Sun, Sand, and Surprises: A Quick Jaunt to San Diego and La Jolla

Wendy Altschuler

Sun, Sand, and Surprises: A Quick Jaunt to San Diego and La Jolla

A mother-and-son team shows that Southern California is fun for all ages

When you have three boys, all around the same age, and a husband that travels on the regular, it is nearly impossible to have one-on-one time with each kid. Making good on my New Year’s resolution to spend more quality time with each member of my brood, I booked two (just two!) plane tickets to San Diego for fun, food, and adventure.

“Does this mean I’m second in command?” asked Bridger, my nine year-old.

Day 1

With charged iPads loaded with movies and games, we boarded Spirit Airlines and settled in. First stop out of the gate: Paradise Point Resort and Spa. This lovely resort, situated on 44 acres of Mission Bay, is ideally located in the heart of San Diego with easy access to Sea World, the San Diego Zoo, and Balboa Park. After romping around on the beach — or “Duck Island,” as Bridger called it (there are several varieties of birds all over this resort) — we decided to hit the water and try out kayaking.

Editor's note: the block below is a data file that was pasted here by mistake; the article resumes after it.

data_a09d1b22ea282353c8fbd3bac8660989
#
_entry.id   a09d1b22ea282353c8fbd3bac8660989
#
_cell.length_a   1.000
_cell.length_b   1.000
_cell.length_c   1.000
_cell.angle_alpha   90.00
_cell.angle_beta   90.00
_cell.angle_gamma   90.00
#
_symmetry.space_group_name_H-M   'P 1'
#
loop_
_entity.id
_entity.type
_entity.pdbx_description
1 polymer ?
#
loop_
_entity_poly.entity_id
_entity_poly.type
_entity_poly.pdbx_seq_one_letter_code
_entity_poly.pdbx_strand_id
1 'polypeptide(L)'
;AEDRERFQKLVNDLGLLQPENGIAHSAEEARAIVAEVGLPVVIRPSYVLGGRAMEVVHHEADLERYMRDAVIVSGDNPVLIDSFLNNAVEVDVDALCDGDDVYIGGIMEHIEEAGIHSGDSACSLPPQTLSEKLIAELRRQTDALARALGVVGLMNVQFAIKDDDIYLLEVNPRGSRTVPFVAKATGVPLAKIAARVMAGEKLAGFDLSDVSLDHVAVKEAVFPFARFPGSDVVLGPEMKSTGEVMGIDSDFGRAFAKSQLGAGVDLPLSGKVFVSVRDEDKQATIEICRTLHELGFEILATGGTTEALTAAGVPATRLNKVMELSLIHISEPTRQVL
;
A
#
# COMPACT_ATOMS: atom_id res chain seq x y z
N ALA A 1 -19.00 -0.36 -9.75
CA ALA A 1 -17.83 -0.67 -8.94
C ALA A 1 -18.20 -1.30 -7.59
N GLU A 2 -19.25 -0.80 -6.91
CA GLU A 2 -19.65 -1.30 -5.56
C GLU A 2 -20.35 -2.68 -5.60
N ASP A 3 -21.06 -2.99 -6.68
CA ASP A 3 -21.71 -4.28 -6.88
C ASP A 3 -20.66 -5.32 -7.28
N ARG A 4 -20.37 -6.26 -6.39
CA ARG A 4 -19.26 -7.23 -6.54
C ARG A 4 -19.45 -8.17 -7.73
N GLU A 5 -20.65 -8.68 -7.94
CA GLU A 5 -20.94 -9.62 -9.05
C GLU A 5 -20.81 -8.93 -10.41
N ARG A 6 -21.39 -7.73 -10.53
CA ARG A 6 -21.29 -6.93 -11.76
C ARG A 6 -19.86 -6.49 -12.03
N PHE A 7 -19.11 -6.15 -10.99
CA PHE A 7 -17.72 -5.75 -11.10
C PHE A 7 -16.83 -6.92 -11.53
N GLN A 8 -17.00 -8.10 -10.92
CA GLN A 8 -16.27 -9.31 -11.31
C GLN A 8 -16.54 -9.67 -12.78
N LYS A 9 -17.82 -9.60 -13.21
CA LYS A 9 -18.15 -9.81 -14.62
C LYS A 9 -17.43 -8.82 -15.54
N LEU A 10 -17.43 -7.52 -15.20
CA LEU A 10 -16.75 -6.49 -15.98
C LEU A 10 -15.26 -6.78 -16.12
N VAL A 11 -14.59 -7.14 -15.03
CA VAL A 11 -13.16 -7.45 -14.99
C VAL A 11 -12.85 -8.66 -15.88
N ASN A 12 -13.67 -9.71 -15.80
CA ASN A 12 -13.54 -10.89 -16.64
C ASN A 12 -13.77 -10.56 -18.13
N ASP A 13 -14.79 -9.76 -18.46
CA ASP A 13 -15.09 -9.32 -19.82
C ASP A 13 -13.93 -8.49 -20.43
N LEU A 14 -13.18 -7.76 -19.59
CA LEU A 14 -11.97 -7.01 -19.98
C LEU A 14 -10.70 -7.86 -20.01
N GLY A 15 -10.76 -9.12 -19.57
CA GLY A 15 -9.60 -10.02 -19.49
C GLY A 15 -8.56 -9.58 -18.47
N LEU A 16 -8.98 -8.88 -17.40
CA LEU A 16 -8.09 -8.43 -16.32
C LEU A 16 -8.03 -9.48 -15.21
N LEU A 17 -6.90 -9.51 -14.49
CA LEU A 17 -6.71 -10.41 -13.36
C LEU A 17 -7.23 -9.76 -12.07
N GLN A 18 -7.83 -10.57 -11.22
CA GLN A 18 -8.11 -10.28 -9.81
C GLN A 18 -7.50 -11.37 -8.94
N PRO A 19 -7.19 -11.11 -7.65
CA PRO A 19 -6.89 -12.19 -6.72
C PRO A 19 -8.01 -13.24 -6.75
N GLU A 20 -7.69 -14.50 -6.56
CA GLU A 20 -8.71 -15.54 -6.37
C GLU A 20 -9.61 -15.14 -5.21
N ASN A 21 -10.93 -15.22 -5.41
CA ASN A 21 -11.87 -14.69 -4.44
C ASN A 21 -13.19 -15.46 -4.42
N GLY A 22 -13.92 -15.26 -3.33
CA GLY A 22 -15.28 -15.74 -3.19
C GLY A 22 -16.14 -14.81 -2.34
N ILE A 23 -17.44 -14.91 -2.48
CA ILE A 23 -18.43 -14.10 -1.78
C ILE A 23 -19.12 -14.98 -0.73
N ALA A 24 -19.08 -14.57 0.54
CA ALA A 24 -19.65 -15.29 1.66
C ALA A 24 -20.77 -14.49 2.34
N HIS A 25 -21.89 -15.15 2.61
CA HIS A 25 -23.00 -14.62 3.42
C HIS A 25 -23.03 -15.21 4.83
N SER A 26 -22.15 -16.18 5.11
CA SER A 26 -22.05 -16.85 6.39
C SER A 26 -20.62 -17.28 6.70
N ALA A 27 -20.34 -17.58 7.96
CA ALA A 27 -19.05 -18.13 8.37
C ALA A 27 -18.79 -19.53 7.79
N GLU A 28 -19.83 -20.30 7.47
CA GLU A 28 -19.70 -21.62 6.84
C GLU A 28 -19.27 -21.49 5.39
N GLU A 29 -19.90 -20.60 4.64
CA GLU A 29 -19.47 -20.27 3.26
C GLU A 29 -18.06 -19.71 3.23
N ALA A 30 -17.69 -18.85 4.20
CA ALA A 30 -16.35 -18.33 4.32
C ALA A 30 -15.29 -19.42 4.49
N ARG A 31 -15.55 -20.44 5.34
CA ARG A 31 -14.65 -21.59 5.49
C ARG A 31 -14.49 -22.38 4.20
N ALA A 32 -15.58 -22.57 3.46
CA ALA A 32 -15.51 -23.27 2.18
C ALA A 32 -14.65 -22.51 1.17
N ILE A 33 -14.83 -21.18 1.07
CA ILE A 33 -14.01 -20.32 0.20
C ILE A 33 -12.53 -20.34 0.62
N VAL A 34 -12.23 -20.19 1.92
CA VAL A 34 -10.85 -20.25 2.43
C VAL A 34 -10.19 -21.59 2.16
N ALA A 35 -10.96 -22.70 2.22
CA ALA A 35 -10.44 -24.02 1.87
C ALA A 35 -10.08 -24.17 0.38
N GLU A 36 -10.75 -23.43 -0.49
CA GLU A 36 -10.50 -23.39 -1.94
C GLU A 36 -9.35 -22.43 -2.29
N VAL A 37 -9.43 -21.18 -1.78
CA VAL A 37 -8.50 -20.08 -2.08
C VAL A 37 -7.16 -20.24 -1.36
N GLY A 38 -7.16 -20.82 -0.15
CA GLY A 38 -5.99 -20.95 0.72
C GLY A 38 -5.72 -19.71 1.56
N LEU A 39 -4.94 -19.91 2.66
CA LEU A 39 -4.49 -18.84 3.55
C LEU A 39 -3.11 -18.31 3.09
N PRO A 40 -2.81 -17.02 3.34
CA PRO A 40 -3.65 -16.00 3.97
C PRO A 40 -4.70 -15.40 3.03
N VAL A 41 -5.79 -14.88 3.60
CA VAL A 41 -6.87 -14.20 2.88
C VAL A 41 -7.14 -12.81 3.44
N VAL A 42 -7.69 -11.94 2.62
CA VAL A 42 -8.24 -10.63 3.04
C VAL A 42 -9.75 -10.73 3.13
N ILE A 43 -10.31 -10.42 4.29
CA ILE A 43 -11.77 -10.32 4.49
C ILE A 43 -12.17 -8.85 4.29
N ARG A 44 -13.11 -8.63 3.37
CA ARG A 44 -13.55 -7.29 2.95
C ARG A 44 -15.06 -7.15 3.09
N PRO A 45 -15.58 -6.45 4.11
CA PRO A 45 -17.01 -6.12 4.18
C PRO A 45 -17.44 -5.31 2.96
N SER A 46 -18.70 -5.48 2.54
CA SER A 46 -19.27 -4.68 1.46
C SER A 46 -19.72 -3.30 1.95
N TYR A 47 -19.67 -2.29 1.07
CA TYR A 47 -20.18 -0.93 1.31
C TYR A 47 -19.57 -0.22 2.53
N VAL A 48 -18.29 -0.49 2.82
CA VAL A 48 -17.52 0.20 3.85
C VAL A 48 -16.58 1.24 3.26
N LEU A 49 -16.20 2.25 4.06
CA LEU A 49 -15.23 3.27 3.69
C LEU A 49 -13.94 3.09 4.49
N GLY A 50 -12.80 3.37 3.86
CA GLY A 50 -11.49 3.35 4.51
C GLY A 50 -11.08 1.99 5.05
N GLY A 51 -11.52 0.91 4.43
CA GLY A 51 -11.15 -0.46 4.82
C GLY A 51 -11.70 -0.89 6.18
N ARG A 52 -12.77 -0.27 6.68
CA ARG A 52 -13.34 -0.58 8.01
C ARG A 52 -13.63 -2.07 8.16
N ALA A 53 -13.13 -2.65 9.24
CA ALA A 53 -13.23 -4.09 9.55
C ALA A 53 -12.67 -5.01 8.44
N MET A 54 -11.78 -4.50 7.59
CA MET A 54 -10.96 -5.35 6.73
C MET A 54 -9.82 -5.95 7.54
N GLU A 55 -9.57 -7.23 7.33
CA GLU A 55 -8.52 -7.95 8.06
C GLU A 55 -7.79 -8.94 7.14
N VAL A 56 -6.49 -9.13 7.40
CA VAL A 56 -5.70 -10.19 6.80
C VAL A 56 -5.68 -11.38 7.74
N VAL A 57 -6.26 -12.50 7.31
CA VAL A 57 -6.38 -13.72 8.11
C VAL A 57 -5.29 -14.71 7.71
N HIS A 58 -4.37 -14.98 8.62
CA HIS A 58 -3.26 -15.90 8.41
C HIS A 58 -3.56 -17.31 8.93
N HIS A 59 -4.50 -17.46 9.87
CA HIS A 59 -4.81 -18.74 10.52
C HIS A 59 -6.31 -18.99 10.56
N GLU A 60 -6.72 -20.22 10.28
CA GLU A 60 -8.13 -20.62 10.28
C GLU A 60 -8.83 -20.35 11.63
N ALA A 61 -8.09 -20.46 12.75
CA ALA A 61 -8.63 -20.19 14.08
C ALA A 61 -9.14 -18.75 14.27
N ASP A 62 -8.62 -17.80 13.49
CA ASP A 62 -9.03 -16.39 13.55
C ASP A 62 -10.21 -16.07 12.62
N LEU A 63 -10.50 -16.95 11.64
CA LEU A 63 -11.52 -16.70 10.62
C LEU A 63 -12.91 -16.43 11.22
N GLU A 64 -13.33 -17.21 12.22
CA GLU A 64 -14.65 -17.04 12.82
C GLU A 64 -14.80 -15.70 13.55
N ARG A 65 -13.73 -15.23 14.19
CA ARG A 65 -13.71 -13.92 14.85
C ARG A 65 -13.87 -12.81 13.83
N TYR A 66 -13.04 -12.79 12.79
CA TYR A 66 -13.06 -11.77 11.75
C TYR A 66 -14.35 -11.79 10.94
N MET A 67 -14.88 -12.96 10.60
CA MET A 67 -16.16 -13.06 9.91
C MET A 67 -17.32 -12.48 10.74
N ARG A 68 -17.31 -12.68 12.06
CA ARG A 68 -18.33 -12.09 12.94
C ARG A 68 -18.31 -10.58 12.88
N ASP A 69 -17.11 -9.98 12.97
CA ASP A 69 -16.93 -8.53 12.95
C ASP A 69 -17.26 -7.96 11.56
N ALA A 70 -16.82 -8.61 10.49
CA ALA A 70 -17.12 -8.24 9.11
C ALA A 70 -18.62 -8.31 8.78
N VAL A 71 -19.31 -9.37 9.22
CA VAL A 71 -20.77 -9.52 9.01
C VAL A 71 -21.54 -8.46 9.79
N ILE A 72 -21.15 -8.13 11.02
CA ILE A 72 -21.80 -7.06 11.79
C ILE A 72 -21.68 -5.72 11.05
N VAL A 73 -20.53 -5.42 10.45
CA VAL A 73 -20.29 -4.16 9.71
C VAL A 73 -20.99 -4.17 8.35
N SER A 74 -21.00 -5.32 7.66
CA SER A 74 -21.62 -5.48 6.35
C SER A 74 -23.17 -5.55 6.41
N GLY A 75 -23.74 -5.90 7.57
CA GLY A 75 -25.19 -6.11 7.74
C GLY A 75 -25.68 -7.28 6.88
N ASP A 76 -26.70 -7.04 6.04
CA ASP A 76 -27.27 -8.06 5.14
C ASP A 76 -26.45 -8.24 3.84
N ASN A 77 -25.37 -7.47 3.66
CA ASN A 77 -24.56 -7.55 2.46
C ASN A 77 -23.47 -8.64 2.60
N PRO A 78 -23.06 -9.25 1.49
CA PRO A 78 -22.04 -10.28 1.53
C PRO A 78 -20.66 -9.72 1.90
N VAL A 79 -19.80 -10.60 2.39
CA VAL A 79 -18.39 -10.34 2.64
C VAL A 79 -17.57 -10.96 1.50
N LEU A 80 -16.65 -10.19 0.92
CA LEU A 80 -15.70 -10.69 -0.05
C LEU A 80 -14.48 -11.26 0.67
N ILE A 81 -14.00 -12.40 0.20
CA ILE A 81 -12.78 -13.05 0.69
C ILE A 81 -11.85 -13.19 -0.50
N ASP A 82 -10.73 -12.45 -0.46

Action Sports Rentals offers a variety of water sports — Funcats, motorboats, paddleboats, stand-up paddle boards, WaveRunners, sunset cruises, etc. — and they are located right on the pier, next to the resort. Kayaking around gave us a duck’s view of the island and beach and, more importantly, we were able to get a little exercise together in an adventurous way.

After kayaking, we had dinner at Tidal, a beautifully designed seafront restaurant with views of the water and, if you time it right, a pink-hued sunset. Chef Amy DiBiase has created excellent Mediterranean and seafood dishes such as olive oil poached halibut and almond-crusted petrale sole.

To finish off the day, we spent the rest of the evening at our quiet bungalow’s fire pit, where we had s’mores on the beach.

Kayaking at Paradise Point Resort and Spa in San Diego La Jolla California